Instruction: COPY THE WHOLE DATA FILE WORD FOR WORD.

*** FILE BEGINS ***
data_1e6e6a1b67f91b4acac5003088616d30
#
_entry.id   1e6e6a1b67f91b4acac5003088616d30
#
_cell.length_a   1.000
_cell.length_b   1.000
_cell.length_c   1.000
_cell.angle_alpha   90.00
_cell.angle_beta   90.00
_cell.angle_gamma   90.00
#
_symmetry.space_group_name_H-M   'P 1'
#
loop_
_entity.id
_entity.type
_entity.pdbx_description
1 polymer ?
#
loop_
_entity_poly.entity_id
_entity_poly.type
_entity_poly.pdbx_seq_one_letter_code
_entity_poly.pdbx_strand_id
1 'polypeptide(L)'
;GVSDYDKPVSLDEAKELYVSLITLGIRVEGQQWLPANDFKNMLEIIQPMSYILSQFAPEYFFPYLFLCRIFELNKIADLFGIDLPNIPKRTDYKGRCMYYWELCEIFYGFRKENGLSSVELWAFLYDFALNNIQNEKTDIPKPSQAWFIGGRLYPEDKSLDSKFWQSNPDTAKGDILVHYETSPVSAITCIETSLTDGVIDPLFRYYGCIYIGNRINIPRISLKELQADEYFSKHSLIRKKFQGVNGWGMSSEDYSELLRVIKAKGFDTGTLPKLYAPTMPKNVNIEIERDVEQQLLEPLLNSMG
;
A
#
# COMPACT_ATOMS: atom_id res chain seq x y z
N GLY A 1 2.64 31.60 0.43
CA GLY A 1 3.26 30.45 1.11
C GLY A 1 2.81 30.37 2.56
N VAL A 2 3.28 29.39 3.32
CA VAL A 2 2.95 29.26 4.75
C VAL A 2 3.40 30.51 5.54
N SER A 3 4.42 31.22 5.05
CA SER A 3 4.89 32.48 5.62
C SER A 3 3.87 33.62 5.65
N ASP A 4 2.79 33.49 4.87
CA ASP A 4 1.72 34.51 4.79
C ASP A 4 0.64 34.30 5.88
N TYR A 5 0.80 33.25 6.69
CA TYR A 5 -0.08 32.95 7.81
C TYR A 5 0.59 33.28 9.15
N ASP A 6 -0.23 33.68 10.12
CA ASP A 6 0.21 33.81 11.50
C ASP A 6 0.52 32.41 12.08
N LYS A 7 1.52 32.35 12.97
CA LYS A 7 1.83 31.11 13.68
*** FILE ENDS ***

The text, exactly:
data_1e6e6a1b67f91b4acac5003088616d30
#
_entry.id   1e6e6a1b67f91b4acac5003088616d30
#
_cell.length_a   1.000
_cell.length_b   1.000
_cell.length_c   1.000
_cell.angle_alpha   90.00
_cell.angle_beta   90.00
_cell.angle_gamma   90.00
#
_symmetry.space_group_name_H-M   'P 1'
#
loop_
_entity.id
_entity.type
_entity.pdbx_description
1 polymer ?
#
loop_
_entity_poly.entity_id
_entity_poly.type
_entity_poly.pdbx_seq_one_letter_code
_entity_poly.pdbx_strand_id
1 'polypeptide(L)'
;GVSDYDKPVSLDEAKELYVSLITLGIRVEGQQWLPANDFKNMLEIIQPMSYILSQFAPEYFFPYLFLCRIFELNKIADLFGIDLPNIPKRTDYKGRCMYYWELCEIFYGFRKENGLSSVELWAFLYDFALNNIQNEKTDIPKPSQAWFIGGRLYPEDKSLDSKFWQSNPDTAKGDILVHYETSPVSAITCIETSLTDGVIDPLFRYYGCIYIGNRINIPRISLKELQADEYFSKHSLIRKKFQGVNGWGMSSEDYSELLRVIKAKGFDTGTLPKLYAPTMPKNVNIEIERDVEQQLLEPLLNSMG
;
A
#
# COMPACT_ATOMS: atom_id res chain seq x y z
N GLY A 1 2.64 31.60 0.43
CA GLY A 1 3.26 30.45 1.11
C GLY A 1 2.81 30.37 2.56
N VAL A 2 3.28 29.39 3.32
CA VAL A 2 2.95 29.26 4.75
C VAL A 2 3.40 30.51 5.54
N SER A 3 4.42 31.22 5.05
CA SER A 3 4.89 32.48 5.62
C SER A 3 3.87 33.62 5.65
N ASP A 4 2.79 33.49 4.87
CA ASP A 4 1.72 34.51 4.79
C ASP A 4 0.64 34.30 5.88
N TYR A 5 0.80 33.25 6.69
CA TYR A 5 -0.08 32.95 7.81
C TYR A 5 0.59 33.28 9.15
N ASP A 6 -0.23 33.68 10.12
CA ASP A 6 0.21 33.81 11.50
C ASP A 6 0.52 32.41 12.08
N LYS A 7 1.52 32.35 12.97
CA LYS A 7 1.83 31.11 13.68